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Ranking Member Risch Opening Statement at Hearing on State Department Consular Affairs and Programs

WASHINGTON – U.S. Senator Jim Risch (R-Idaho), ranking member of the Senate Foreign Relations Committee, today gave the following opening remarks at a full committee hearing on State Department services for the American people: an overview of consular affairs and programs. Witnesses included The Honorable Rena Bitter, assistant secretary of State at the Bureau of Consular Affairs at the Department of State. 

Ranking Member Risch gave the following remarks:

“Thank you, Assistant Secretary Bitter for being here today. Mr. Chairman, I get those calls too, but usually it’s 4:00pm on Friday. Thursday is a luxury.

“In any event, thank you for the important work you do – it is critically important for a vast swath of Americans who take up these services. At the request of the Department, when I was overseas, I actually sat in on some of the interviews that the frontline people over there do when they are issuing visas and I was incredibly impressed with their ability and the efficiency and respect that they carry out in their job. I really appreciate that.

“I have said that Americans have been struggling to get passports for years now and waiting weeks longer than they did before the pandemic, as the chairman has pointed out. Foreigners have to wait months, sometimes years, to visit the United States. These delays directly hurt American industry, slow economic growth, and delay reuniting families.

“This is especially true in my state of Idaho, where our major manufacturers like Micron technology have trouble getting visas for workers who are desperately needed to stay ahead of their competition, or our farmers who have problems getting visas for seasonal ag workers, and our world class resorts have trouble attracting tourists who can’t get visas to vacation in Idaho.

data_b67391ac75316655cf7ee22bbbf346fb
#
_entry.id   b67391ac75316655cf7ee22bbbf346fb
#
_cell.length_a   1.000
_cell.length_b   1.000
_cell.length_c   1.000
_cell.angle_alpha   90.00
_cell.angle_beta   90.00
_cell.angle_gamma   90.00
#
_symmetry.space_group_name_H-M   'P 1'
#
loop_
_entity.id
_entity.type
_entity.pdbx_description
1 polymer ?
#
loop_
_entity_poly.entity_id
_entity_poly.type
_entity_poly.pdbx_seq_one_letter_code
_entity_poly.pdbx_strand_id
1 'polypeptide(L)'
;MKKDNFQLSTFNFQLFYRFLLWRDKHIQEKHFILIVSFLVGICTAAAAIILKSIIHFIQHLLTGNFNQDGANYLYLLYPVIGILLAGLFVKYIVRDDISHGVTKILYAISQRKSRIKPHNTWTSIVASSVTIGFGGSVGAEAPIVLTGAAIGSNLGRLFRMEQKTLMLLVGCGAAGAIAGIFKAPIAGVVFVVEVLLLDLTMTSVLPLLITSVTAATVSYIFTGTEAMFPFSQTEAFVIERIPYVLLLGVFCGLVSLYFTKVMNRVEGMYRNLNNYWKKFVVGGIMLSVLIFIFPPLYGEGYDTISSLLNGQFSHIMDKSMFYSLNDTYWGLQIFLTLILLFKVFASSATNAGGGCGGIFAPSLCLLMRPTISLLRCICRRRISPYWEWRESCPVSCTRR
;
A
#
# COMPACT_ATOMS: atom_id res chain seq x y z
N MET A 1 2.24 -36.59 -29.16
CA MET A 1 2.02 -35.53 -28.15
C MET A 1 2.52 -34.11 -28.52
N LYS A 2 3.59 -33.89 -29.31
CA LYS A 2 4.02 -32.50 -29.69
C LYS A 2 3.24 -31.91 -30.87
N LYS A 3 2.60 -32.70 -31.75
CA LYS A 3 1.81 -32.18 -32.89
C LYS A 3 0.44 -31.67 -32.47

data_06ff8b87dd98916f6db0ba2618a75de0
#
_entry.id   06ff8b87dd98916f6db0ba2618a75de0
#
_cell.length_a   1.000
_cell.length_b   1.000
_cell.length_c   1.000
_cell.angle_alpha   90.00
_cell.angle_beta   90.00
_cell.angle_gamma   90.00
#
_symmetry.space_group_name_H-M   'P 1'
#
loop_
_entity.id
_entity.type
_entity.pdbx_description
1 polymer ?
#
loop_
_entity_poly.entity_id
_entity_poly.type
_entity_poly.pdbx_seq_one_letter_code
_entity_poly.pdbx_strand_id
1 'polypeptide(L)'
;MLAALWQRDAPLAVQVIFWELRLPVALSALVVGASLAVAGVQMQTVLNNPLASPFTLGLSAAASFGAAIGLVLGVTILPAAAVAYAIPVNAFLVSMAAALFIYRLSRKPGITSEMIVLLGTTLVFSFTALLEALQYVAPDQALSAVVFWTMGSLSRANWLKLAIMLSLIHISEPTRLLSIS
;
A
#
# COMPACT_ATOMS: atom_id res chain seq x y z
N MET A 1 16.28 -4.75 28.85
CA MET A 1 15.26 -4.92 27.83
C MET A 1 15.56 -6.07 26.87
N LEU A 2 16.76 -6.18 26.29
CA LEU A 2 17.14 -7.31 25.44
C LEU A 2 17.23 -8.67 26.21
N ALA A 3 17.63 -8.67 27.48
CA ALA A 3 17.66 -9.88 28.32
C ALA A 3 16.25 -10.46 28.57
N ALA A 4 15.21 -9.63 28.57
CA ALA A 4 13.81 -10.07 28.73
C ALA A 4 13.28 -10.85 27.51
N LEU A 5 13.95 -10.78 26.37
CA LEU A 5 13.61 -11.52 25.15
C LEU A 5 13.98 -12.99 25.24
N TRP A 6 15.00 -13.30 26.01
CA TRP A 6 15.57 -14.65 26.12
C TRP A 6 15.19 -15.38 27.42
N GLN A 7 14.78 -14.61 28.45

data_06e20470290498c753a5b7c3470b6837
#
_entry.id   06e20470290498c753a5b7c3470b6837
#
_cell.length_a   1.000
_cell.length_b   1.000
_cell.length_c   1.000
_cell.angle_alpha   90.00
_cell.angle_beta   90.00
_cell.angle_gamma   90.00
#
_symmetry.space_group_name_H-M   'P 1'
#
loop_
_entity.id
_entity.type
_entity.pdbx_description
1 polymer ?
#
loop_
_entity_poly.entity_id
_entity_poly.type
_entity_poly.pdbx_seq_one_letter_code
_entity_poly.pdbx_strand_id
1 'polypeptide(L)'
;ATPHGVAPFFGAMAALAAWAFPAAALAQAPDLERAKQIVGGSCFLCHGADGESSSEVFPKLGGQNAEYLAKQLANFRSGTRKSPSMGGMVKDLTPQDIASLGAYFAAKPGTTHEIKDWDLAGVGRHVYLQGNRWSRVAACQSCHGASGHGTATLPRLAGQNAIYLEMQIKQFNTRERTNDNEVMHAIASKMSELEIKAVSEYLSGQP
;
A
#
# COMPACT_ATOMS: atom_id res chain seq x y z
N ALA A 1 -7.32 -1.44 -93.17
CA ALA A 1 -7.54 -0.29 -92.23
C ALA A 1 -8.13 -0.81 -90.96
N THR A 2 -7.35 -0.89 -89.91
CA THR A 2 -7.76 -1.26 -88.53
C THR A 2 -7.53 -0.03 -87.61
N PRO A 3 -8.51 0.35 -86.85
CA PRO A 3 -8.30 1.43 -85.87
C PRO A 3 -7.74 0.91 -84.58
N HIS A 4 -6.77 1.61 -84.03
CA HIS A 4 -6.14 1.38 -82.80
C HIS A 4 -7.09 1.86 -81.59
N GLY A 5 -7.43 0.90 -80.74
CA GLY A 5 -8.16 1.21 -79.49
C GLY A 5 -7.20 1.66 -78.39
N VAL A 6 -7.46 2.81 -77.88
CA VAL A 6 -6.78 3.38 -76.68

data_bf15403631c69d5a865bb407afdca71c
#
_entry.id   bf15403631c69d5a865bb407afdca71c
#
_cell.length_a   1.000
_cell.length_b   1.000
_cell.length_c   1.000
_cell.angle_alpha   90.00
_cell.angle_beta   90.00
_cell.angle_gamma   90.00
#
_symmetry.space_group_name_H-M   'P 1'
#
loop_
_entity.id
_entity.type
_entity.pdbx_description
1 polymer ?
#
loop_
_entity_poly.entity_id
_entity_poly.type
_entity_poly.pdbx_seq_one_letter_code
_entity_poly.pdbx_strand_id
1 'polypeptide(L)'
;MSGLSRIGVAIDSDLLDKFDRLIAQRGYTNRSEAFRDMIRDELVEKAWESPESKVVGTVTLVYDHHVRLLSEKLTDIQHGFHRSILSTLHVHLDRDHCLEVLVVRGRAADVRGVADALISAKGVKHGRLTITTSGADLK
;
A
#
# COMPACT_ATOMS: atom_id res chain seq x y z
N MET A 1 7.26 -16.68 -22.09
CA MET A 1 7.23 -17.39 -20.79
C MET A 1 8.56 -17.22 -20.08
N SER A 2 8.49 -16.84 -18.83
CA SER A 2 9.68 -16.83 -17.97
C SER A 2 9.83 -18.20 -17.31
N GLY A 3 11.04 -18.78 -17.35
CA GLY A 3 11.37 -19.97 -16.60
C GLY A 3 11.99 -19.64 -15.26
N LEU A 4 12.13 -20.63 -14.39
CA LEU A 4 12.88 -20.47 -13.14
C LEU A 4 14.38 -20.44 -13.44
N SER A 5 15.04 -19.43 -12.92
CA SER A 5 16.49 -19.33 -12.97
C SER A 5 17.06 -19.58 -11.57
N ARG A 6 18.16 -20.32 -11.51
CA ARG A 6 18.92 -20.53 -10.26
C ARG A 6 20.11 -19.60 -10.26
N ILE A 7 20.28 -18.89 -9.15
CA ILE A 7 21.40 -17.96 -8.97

“As the chairman has referred to, and I’m sure every member of this committee has dealt with, there have been countless calls from constituents to help in that regard.

“I understand there was a backlog that developed during COVID and the Department is still digging out, but let’s be clear – the Department time and time again has failed to plan for crises and instead becomes a victim of them. This needs to change. 

“Given all of this, I was particularly frustrated when I watched the evacuation from Sudan. Sudan wasn’t the first problem I’ve had with State Department evacuations. I was, as were a lot of people, horrified by the catastrophic evacuation of Afghanistan. Our evacuation of Kyiv also left much to be desired, particularly in terms of getting people back in when we opened up.

“If I sound a little frustrated, it’s because I am. A hearing like this should be about highlighting the great work that the State Department does to serve the American people. 

“Every American gets their passport from the State Department. Every American whose family member needed a visa to be reunited with a loved one must work with the State Department. 

“Every American adopting a child internationally, or alternatively, who is fighting to bring a parentally abducted child back home, must go through State. The same office, the Office of Children’s Issues, serves both of these purposes, but woefully continues to miss the mark in true service to Americans.

“When Americans get in trouble abroad, the State Department should be there to help, and we often contact them to do so.

“To be clear, there is much to celebrate in the Bureau of Consular Affairs and more broadly with our hard-working consular officers working across the world. However, I’m afraid the problems right now currently outweigh the successes and the cheerleading regarding the service must be tempered by the reality of where we are today. With that, again, thank you for being here. We are anxious to hear how you will fix all this.”

These remarks have been lightly edited for clarity. Witness testimony is available on